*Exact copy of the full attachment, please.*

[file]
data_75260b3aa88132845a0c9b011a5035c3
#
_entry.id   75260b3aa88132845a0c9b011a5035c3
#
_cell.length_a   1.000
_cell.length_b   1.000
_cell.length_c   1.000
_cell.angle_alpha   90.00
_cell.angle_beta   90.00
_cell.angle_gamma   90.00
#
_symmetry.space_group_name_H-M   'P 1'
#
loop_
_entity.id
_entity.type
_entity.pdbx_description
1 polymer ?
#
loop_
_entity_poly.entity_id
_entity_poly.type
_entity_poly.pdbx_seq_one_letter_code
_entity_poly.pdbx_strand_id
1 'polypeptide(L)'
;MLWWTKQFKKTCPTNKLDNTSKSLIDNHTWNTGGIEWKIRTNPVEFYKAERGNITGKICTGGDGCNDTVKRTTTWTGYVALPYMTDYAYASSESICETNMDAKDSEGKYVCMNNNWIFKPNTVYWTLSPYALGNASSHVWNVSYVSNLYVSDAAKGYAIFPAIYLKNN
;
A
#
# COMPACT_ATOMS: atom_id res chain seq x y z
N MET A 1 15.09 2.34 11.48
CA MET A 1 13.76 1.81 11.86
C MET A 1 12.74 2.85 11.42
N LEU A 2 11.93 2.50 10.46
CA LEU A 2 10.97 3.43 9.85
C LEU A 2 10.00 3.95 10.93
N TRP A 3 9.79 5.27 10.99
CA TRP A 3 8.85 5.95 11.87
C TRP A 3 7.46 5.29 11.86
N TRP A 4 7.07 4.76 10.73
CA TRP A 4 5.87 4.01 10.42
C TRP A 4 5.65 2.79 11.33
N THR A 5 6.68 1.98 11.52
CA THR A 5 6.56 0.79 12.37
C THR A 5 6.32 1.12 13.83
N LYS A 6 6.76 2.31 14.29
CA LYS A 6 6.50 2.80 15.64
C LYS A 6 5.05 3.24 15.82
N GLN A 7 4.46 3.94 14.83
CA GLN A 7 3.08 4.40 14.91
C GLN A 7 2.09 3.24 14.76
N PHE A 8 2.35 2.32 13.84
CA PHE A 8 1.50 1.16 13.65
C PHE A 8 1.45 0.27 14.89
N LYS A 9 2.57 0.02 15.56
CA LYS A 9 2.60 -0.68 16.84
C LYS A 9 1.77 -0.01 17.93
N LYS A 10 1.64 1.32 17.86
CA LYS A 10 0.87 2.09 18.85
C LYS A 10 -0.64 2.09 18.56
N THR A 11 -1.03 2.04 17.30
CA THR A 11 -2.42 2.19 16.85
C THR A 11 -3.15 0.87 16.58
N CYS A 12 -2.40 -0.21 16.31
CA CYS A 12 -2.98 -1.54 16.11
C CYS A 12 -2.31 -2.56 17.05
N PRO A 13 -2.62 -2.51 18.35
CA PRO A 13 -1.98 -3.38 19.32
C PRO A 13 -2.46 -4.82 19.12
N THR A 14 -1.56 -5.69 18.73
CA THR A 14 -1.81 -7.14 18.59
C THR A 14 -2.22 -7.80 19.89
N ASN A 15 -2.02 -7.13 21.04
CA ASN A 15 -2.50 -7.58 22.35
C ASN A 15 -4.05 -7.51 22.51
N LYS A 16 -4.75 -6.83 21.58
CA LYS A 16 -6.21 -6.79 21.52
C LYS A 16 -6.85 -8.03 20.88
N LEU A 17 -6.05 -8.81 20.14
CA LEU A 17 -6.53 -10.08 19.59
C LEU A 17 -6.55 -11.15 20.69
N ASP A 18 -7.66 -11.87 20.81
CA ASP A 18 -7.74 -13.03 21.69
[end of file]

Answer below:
data_75260b3aa88132845a0c9b011a5035c3
#
_entry.id   75260b3aa88132845a0c9b011a5035c3
#
_cell.length_a   1.000
_cell.length_b   1.000
_cell.length_c   1.000
_cell.angle_alpha   90.00
_cell.angle_beta   90.00
_cell.angle_gamma   90.00
#
_symmetry.space_group_name_H-M   'P 1'
#
loop_
_entity.id
_entity.type
_entity.pdbx_description
1 polymer ?
#
loop_
_entity_poly.entity_id
_entity_poly.type
_entity_poly.pdbx_seq_one_letter_code
_entity_poly.pdbx_strand_id
1 'polypeptide(L)'
;MLWWTKQFKKTCPTNKLDNTSKSLIDNHTWNTGGIEWKIRTNPVEFYKAERGNITGKICTGGDGCNDTVKRTTTWTGYVALPYMTDYAYASSESICETNMDAKDSEGKYVCMNNNWIFKPNTVYWTLSPYALGNASSHVWNVSYVSNLYVSDAAKGYAIFPAIYLKNN
;
A
#
# COMPACT_ATOMS: atom_id res chain seq x y z
N MET A 1 15.09 2.34 11.48
CA MET A 1 13.76 1.81 11.86
C MET A 1 12.74 2.85 11.42
N LEU A 2 11.93 2.50 10.46
CA LEU A 2 10.97 3.43 9.85
C LEU A 2 10.00 3.95 10.93
N TRP A 3 9.79 5.27 10.99
CA TRP A 3 8.85 5.95 11.87
C TRP A 3 7.46 5.29 11.86
N TRP A 4 7.07 4.76 10.73
CA TRP A 4 5.87 4.01 10.42
C TRP A 4 5.65 2.79 11.33
N THR A 5 6.68 1.98 11.52
CA THR A 5 6.56 0.79 12.37
C THR A 5 6.32 1.12 13.83
N LYS A 6 6.76 2.31 14.29
CA LYS A 6 6.50 2.80 15.64
C LYS A 6 5.05 3.24 15.82
N GLN A 7 4.46 3.94 14.83
CA GLN A 7 3.08 4.40 14.91
C GLN A 7 2.09 3.24 14.76
N PHE A 8 2.35 2.32 13.84
CA PHE A 8 1.50 1.16 13.65
C PHE A 8 1.45 0.27 14.89
N LYS A 9 2.57 0.02 15.56
CA LYS A 9 2.60 -0.68 16.84
C LYS A 9 1.77 -0.01 17.93
N LYS A 10 1.64 1.32 17.86
CA LYS A 10 0.87 2.09 18.85
C LYS A 10 -0.64 2.09 18.56
N THR A 11 -1.03 2.04 17.30
CA THR A 11 -2.42 2.19 16.85
C THR A 11 -3.15 0.87 16.58
N CYS A 12 -2.40 -0.21 16.31
CA CYS A 12 -2.98 -1.54 16.11
C CYS A 12 -2.31 -2.56 17.05
N PRO A 13 -2.62 -2.51 18.35
CA PRO A 13 -1.98 -3.38 19.32
C PRO A 13 -2.46 -4.82 19.12
N THR A 14 -1.56 -5.69 18.73
CA THR A 14 -1.81 -7.14 18.59
C THR A 14 -2.22 -7.80 19.89
N ASN A 15 -2.02 -7.13 21.04
CA ASN A 15 -2.50 -7.58 22.35
C ASN A 15 -4.05 -7.51 22.51
N LYS A 16 -4.75 -6.83 21.58
CA LYS A 16 -6.21 -6.79 21.52
C LYS A 16 -6.85 -8.03 20.88
N LEU A 17 -6.05 -8.81 20.14
CA LEU A 17 -6.53 -10.08 19.59
C LEU A 17 -6.55 -11.15 20.69
N ASP A 18 -7.66 -11.87 20.81
CA ASP A 18 -7.74 -13.03 21.69